It’s nice to feel supported…but not in this case! Mother Earth, combined with gravity, can be deadly. But it’s not the fall that is the problem, it’s that sudden hard stop of hitting the ground (or some other immovable object) that is. And it’s a big problem! Every 19 minutes an older adult dies from a fall! It’s the leading cause of fatal injury AND non-fatal trauma related trips to the ER in older adults. 

So why are falls so common in older adults? Is it just an inevitable part of aging or can something be done about it?

A lot of research has tried to answer that question: why do people fall. In 2012 a group of researchers in British Columbia, Canada used 24-hour video monitoring in a long-term care facility and found that most of the 227 falls they captured on camera occurred because of a momentary loss of balance, not because of a slip or trip. But the cause of these were hard to pinpoint. There are many possible reasons, and often several are present simultaneously, so it can be hard to determine the exact cause. Here are the top reasons experts in the field attribute most falls to:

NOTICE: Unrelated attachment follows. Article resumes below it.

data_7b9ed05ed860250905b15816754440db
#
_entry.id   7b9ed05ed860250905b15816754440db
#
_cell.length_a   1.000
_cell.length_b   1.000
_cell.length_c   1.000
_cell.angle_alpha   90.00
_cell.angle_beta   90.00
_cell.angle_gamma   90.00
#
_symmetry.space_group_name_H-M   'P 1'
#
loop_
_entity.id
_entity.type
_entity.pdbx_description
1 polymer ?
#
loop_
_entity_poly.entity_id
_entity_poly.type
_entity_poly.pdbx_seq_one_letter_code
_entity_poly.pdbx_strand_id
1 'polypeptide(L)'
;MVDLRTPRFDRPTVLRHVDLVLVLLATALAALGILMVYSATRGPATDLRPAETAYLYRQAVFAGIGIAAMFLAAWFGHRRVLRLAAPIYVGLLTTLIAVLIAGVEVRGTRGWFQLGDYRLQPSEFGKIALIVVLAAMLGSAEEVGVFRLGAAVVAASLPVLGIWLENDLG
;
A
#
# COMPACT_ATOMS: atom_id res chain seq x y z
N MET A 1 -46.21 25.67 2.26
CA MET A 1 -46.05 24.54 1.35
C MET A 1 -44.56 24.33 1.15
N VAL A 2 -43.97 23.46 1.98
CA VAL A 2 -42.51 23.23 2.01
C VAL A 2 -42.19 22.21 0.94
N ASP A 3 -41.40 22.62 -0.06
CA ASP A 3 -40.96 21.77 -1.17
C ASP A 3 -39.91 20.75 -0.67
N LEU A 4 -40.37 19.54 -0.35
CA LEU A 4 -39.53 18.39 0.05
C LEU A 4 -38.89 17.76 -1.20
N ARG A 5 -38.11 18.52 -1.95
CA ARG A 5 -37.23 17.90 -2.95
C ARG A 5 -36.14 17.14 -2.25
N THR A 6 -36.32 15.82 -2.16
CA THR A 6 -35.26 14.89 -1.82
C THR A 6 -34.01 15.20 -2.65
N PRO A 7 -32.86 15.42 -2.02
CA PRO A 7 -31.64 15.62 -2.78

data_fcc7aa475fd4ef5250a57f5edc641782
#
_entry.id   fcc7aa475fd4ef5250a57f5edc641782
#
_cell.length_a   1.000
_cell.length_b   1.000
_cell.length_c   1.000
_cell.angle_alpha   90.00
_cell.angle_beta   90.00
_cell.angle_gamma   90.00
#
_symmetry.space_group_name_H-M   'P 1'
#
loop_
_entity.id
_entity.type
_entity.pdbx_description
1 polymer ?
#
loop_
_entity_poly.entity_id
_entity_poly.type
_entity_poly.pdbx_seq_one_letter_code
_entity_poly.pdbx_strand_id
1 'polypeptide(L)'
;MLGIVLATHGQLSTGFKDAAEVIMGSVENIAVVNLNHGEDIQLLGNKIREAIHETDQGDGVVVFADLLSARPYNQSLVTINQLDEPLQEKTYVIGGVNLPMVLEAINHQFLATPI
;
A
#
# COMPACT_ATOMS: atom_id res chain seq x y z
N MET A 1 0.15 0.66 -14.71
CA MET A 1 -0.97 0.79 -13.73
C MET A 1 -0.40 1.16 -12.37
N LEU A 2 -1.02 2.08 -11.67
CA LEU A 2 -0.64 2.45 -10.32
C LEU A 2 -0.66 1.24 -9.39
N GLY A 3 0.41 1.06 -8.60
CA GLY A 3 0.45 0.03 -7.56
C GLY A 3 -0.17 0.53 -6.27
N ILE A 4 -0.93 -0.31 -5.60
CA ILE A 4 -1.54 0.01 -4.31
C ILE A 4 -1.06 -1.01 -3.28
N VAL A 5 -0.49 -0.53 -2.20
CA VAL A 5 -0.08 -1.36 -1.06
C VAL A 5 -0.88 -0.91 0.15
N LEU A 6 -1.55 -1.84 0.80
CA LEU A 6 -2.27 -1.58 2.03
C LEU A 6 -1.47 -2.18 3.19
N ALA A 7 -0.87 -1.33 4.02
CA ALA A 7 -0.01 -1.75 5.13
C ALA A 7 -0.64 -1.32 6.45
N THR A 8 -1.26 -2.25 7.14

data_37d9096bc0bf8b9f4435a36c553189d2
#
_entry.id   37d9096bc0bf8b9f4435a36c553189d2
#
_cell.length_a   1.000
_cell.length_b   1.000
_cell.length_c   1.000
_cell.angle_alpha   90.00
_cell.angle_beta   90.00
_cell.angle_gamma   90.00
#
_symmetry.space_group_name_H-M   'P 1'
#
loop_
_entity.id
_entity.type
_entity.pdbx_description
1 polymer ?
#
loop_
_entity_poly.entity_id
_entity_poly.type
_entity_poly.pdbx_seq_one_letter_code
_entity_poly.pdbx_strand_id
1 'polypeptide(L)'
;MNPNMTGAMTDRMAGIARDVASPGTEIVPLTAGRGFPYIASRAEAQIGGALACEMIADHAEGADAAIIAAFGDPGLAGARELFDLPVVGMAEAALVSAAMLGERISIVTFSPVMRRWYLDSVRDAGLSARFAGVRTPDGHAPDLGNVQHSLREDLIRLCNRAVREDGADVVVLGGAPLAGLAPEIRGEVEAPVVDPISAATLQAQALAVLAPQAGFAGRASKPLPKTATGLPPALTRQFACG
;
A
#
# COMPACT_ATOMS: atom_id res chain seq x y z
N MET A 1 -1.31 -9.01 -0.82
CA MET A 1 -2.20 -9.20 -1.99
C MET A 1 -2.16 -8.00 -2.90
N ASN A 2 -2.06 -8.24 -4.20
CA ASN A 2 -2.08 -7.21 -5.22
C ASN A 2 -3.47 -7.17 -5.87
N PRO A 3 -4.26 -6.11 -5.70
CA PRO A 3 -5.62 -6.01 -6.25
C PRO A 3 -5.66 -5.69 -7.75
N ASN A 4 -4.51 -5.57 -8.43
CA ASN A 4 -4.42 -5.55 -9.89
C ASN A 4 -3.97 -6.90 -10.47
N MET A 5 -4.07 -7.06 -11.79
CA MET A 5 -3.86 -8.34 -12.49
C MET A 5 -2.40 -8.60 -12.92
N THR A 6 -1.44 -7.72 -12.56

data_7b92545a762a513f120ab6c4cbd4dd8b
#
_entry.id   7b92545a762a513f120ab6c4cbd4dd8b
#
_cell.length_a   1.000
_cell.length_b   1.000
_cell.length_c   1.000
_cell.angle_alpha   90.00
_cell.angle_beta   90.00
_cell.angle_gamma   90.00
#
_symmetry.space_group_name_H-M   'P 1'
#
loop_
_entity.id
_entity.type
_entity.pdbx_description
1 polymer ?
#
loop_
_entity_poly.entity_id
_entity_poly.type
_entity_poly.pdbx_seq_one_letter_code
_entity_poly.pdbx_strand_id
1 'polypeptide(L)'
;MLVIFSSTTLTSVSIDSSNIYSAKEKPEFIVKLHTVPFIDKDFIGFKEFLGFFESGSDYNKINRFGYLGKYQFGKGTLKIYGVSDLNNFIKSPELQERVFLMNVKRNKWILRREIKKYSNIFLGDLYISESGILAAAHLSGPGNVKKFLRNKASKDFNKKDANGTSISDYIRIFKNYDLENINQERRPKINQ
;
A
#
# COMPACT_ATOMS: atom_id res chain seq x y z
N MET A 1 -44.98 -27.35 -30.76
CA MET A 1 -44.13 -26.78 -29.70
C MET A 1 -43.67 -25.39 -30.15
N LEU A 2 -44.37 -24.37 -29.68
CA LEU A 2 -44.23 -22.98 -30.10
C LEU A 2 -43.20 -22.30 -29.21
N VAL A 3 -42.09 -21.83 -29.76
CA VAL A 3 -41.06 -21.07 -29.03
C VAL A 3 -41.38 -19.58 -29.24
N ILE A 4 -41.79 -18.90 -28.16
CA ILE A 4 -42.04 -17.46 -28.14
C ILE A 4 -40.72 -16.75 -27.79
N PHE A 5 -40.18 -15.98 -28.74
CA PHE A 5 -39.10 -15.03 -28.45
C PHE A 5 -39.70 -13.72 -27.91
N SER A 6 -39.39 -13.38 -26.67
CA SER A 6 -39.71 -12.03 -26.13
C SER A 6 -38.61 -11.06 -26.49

• Medications: many medications have a negative influence on other systems in the body that help maintain balance, movement control, and  awareness of one’s surroundings.
  • Age-related system decline in critical systems like muscle strength & endurance, vision, & nerve conduction velocity
  • Cognitive impairments: changes in mental function like memory, perception, & self-regulation. 
  • Safety of the environment / home: trip and slip hazards like thick carpet or rugs, poor lighting, or the presence of clutter.